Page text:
Of course, Scrooge McDuck has to employ uncountable numbers of assistants to help him maintain his vast empire (bookkeepers, chauffeurs, clerks, managers, and secretaries are examples), but one group comes through as more of a status symbol instead of a genuine necessity, namely butlers*.
One can only speculate why the miserly Scrooge would employ an expensive butler, who would have extremely little to do in the stories, but Carl Barks nevertheless drew a few. It is obvious that he never thought much of them, as they were always different, and he furnished them with the typical posh and distinguished appearance that one expects from a butler. Still,
for some odd reason Barks' butlers were drawn with different types of facial hair, which is somewhat atypical as this is not the normal appearance of a traditional butler (he is clean-shaven).

* A butler has many official and unofficial domestic duties and functions to perform for his employer. The most well known employee from the literary world is undoubtedly the stoic and ingenious Reginald Jeeves, who can be found in no less than 46 of British author P.G. Wodehouse's novels and short stories featuring Bertram 'Bertie' Wilberforce Wooster as an English gentleman with lots of funds but little brains. Again and again Jeeves proves absolutely indispensable when he has to rescue his master from his bad decisions. By the way, Jeeves always resented being called a Butler; he took pride in being addressed as a Manservant or a Valet...

 

 

 

BARKS' BUTLERS
All of them are shown here:


FC0178 Xmas on Bear Mountain - 1947

Scrooge addresses this his first known butler as Edgerton.


FC0189 The Old Castle's Secret - 1948

The next butler is only seen guiding the Ducks to Scrooge's drawing room.


CP2 You Can't Guess - 1950

This butler is dressed up in a livery and called Jarvis*.


U$07 'Cibola' - 1954

The butler with the greatest impact; he has been copied in several other artists' stories.


U$11 - 1955 (1-pager)

Scrooge is driven to a Come-as-you-Are party at Mrs. Van Richgilt's.


FC1150 Ruling the Roost - 1960

The last butler is also the first pignosed and the only one referred to as a Valet.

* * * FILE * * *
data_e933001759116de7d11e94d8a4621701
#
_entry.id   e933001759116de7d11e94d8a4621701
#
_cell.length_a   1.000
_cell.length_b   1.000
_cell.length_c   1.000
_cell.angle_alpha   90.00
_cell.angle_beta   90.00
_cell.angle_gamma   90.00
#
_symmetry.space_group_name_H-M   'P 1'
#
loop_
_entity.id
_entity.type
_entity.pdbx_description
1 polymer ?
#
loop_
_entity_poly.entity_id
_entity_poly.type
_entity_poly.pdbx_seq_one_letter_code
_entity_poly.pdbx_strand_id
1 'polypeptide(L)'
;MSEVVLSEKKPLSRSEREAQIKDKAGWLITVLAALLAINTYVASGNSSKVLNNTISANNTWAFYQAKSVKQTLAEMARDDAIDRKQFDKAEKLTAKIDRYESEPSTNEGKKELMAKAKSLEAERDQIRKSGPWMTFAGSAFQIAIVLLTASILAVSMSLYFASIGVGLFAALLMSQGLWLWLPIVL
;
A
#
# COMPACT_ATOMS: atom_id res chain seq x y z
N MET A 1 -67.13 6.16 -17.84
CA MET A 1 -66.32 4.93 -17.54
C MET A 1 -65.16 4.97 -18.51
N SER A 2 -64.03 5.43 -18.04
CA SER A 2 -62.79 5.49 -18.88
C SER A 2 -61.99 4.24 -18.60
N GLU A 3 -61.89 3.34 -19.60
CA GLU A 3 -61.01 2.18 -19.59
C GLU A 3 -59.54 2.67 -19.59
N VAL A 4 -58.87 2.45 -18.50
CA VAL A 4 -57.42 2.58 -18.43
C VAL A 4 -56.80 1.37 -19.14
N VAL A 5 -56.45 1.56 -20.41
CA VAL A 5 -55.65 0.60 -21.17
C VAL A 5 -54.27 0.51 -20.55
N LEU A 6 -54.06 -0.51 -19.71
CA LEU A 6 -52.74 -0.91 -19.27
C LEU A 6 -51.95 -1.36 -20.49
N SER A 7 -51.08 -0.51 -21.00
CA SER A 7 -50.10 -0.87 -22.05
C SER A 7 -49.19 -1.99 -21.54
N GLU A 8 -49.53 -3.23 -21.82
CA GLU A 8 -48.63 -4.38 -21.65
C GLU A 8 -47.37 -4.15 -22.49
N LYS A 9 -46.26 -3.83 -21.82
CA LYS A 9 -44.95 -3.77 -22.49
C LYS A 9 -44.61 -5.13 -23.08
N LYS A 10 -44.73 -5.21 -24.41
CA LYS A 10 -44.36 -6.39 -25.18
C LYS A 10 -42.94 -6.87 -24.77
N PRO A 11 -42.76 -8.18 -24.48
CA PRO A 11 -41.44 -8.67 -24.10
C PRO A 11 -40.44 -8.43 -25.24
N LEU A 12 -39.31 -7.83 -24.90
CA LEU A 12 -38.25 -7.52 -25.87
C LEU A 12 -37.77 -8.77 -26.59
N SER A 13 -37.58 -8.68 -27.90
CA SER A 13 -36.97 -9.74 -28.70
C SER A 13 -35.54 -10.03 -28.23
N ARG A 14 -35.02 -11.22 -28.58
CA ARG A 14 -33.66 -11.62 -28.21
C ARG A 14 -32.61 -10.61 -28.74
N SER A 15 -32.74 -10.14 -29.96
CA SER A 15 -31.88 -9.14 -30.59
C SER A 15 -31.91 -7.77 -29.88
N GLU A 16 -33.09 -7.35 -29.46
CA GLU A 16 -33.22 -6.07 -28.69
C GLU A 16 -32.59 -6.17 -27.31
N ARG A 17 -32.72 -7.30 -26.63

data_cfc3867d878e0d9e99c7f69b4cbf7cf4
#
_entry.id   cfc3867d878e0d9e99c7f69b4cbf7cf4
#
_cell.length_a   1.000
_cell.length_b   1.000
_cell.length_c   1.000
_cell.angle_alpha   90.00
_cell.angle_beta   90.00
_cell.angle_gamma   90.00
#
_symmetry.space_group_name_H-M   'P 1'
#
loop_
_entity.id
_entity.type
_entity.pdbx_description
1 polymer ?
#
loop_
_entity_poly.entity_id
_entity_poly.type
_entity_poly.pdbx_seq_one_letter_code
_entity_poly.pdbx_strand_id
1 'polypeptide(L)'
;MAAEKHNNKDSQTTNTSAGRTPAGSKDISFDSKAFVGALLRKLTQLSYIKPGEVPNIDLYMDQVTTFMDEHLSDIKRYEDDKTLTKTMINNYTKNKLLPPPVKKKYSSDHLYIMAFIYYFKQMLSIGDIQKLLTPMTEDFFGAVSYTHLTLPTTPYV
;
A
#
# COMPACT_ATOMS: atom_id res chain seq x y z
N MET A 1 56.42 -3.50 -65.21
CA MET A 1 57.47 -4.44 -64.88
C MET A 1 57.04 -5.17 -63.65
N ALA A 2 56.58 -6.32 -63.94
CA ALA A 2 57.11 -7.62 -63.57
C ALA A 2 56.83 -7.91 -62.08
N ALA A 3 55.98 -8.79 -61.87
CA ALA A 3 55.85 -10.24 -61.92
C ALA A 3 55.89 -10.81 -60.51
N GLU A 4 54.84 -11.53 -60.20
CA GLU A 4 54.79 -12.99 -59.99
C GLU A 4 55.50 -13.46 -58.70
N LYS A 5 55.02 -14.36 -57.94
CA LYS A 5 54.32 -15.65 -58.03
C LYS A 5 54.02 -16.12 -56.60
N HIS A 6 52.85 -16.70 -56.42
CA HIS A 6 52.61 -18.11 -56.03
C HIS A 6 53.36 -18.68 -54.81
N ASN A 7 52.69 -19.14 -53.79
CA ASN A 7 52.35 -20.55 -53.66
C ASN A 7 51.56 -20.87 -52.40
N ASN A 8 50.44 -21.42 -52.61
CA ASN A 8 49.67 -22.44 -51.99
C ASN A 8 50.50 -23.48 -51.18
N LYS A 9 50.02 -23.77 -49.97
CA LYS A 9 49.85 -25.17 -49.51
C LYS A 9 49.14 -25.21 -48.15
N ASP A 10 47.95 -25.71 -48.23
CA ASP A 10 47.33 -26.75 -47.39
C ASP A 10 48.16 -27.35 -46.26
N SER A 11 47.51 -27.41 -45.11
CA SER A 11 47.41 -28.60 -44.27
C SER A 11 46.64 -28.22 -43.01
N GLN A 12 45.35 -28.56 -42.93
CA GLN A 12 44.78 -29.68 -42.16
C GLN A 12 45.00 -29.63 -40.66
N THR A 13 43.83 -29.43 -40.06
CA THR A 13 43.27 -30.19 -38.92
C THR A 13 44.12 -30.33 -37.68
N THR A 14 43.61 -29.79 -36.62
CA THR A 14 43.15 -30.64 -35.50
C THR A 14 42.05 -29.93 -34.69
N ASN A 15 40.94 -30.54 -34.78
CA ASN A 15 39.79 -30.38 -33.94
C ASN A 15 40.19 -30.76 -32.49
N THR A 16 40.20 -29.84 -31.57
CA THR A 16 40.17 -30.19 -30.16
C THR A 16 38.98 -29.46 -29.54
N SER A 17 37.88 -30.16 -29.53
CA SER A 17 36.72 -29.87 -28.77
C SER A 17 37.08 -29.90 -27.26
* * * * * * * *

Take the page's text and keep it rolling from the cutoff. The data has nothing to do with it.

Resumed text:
* There is no evidence that Barks was trailblazing later comic book butlers by calling this one Jarvis, but it may be seen as somewhat suggestive that the name was used by several other writers after that. Example: In the Marvel Comic book series butlers named Jarvis can be found as supporting characters in Iron Man, Spider-man, and The Avengers.

 

OTHER ARTISTS' BUTLERS
Examples from the USA, Holland, and Denmark:


WDCS336 Master Mixers - 1968
Drawn by Tony Strobl

Donald has to act as a butler when an important guest comes to visit Scrooge's house.


WDCS338 The Rigged Robot - 1968
Drawn by Tony Strobl

A robot butler turns up at Scrooge's office to work for free for a month. Scrooge has no objections...


BB10 Bewitched Buck Baggers - 1970
Drawn by Pete Alvarado

In the mornings Scrooge seemingly needs a calculating machine more than a tray of breakfast.


H82107 Taxi - 1984
Drawn by Josť Colomer Fonts

Example of a story showing a U$07 lookalike. In the story he is referred to as James.


D89190 The Butler did It - 1990
Drawn by Vicar

Donald has been tricked by Scrooge to serve as a butler at a guest's visit, but he takes out his revenge by making sure that the visit goes awry.


D92383 Passport to Lisbon - 1993
Drawn by Miquel Pujol

The Ducks arrive at Scrooge's mansion where they are greeted by a butler whose appearance is, again, remindful of the butler in U$07.

 

 


http://www.cbarks.dk/THEBUTLERS.htm

  Date 2013-06-21